DT Warren Sapp looms large and loud over today's NFL landscape
(Editor's Note: The theme of the November-December issue of NFL Insider is Ultimate Football -- as in Ultimate Football Lists of the greatest quarterbacks, running backs, coaches, rivalries, and more in NFL history. Only one concession was made: Active players and coaches are ranked separately from those who are retired. Following is NFL Insider's list of the greatest defensive players in the game today, compiled by Vic Carucci with input from Bill Walsh, Marv Levy, Don Shula and Ron Wolf.)
1. Warren Sapp He's big, quick, and tenacious -- not to mention noisy. Sapp is one of the game's rare characters who both plays and talks a good game. He is equally at home camping in the trenches and denying running room, or slipping a block, getting an angle, and chasing down a quarterback on a passing play. It's rare for a defensive tackle to be the most explosive member of his unit, but Sapp is nothing if not unusual.
2. Ray Lewis He put on a clinic in 2000, taking the helm of the best defense on the planet. Lewis can overtake scatbacks, drop back into pass coverage, and, when the mood strikes him, rush the passer. Speed is his greatest asset, followed closely by his tackling technique. He is the reason that so few teams execute lengthy drives against the Ravens. He's also the main reason they won Super Bowl XXXV, for which he was named MVP.
3. Jevon Kearse He might not leap tall buildings, but he can catch up with almost any quarterback. Kearse's first, quick move off the line of scrimmage gets him past most blockers, and his huge hands and enormous wingspan enable him to cut off a quarterback's escape paths. His 14½ sacks as a rookie in 1999 sounded an alarm throughout the league, which resulted in considerable double-teaming last year -- one of the few ways to contain him.
4. Charles Woodson He is one of the best in the business at man-for-man coverage, thereby enabling the Raiders the freedom to blitz or double-team other receivers. His speed is better than average, but technique is the real secret to his success. What else would you expect from a Heisman Trophy winner? His four interceptions last year came in spite of opponents trying their best to avoid challenging him.
5. Derrick Brooks He labors in the shadow of teammate Warren Sapp, but teammates know his worth. They voted him their most valuable player twice in his first six years. Brooks generally lines up at weakside linebacker, but he possesses the speed to cover the width of the field. He closes quickly and is a sure tackler -- he has led the team each of the past three years. His last Pro Bowl berth was his fourth in a row. 6. Zach Thomas He isn't gifted with great size (5-11, 235) or exceptional speed, but opponents say that Thomas is the most important player on Miami's defense. That's a tribute to his studying habits -- he spends hours upon hours reviewing film -- and a pugnacious attitude that gives him the air of a bulldog. Among his gifts is a shrewd assessment of game situations. Once he has seen a play, he doesn't get beaten on it again.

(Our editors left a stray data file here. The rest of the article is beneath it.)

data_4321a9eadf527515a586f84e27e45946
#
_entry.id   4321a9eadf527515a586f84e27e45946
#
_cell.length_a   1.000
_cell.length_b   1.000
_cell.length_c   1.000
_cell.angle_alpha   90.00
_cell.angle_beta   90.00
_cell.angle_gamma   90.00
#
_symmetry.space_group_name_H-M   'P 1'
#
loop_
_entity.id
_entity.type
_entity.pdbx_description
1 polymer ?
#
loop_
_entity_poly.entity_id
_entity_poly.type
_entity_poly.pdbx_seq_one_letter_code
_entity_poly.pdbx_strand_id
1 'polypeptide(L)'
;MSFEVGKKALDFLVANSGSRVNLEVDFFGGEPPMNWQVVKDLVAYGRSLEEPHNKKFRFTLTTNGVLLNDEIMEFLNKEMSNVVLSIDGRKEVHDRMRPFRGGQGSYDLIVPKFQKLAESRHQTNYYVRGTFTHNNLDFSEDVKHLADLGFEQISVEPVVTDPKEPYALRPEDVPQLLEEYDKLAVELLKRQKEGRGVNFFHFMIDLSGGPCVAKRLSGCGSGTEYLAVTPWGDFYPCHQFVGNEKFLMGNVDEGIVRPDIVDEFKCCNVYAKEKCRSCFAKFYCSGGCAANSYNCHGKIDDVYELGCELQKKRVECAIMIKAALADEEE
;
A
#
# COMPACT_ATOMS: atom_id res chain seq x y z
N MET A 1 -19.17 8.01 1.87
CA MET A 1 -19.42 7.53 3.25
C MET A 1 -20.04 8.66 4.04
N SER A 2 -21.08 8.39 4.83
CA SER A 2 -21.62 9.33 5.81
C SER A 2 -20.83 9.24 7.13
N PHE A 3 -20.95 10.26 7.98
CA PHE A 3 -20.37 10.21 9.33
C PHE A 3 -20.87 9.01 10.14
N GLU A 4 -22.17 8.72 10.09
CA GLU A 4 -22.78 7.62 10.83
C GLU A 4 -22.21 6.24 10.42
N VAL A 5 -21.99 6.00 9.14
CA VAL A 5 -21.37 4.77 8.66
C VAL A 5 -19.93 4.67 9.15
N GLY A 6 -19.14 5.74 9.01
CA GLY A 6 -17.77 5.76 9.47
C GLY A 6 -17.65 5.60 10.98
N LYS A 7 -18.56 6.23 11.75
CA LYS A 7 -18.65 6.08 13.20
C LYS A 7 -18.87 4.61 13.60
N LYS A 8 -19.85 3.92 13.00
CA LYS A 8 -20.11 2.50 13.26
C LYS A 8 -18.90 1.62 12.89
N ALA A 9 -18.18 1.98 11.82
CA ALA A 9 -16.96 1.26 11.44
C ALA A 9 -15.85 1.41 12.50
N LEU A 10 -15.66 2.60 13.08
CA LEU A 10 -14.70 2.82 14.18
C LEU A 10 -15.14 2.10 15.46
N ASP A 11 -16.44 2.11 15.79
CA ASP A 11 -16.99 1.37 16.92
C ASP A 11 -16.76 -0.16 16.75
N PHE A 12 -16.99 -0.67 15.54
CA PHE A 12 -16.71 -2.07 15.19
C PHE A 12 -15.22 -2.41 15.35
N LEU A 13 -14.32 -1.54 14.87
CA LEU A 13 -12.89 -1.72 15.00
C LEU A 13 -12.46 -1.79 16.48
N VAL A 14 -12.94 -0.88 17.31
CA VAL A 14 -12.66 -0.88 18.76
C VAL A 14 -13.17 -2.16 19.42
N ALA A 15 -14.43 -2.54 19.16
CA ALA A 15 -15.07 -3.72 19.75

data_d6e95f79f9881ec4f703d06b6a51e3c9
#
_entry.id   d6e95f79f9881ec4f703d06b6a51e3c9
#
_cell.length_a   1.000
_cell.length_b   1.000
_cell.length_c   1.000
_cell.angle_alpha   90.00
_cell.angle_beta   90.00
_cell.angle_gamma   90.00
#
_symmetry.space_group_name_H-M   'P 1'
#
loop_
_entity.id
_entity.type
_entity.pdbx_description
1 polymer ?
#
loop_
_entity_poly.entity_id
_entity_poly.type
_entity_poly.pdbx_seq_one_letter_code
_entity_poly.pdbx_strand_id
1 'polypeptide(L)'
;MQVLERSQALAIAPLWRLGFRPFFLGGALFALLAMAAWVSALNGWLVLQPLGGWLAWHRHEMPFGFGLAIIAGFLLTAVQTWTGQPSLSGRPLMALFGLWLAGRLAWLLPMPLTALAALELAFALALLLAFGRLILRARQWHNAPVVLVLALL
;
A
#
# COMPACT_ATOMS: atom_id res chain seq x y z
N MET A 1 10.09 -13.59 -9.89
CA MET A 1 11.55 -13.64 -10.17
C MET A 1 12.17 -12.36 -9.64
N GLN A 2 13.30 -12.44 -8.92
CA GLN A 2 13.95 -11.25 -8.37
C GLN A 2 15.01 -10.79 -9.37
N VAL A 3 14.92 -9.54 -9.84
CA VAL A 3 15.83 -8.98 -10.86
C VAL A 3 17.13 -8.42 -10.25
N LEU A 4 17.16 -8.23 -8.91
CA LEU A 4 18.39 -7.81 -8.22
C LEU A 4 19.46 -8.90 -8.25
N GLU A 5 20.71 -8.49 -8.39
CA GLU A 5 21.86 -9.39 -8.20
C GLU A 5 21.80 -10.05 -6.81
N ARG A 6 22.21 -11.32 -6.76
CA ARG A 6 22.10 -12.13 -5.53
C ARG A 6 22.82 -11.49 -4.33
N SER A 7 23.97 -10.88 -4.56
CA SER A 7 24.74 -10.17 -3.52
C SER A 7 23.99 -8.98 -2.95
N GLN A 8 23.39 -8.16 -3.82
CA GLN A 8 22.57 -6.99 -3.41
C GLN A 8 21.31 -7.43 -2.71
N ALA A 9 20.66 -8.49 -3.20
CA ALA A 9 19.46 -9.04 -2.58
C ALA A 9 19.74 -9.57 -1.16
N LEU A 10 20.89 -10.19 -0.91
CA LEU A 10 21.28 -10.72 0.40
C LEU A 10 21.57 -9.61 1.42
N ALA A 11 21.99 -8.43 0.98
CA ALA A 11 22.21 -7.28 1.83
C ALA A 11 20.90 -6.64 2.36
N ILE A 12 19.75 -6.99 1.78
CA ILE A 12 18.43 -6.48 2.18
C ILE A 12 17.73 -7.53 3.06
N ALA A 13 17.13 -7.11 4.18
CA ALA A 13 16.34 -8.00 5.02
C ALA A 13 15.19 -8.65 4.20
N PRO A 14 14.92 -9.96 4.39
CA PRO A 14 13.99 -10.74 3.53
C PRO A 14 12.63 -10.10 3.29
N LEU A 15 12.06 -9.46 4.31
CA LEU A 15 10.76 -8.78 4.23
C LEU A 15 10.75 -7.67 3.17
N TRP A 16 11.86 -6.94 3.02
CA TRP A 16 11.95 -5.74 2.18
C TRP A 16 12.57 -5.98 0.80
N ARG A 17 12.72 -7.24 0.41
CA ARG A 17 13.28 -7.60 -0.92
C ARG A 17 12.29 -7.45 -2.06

7. Champ Bailey How good is he on pass coverage? When Redskins opponents looked downfield last year, they preferred to challenge Deion Sanders. Bailey is the complete cornerback package -- great acceleration, terrific leaping ability and lightning reactions. He's good enough to recover even when he is out of position. Last year's harvest included five interceptions en route to his first Pro Bowl appearance.
8. Jessie Armstead He's the easiest player to find on the field. Just follow the ball. Armstead is the Giants' perennial tackles leader -- the heart and soul of a defense that propelled the club's Super Bowl run last year. A better-than-average pass defender, he excels at stopping the run, which might explain why Giants opponents gained only 3.2 yards per carry. Last season marked his fourth consecutive trip to the Pro Bowl.
9. Junior Seau He isn't involved in every tackle the Chargers make; it only seems that way. His motor is constantly running, his eyes darting back and forth, presumably lining up the crosshairs before he delivers his next blow. Seau is the one unavoidable obstacle for any team playing San Diego -- and he has been for 11 years, the past 10 of which were punctuated with Pro Bowl appearances.
10. Rod Woodson No one does a better job of getting in front of enemy passes, as 58 career interceptions might suggest. Woodson was an excellent cornerback in Pittsburgh before a knee injury cost him a step. Now, he's an outstanding safety in Baltimore, which makes good use of his experience. About once a game, he lands a blow that reminds old friends how hard he can hit, but the Woodson of today is a guy who more often lives by his wits.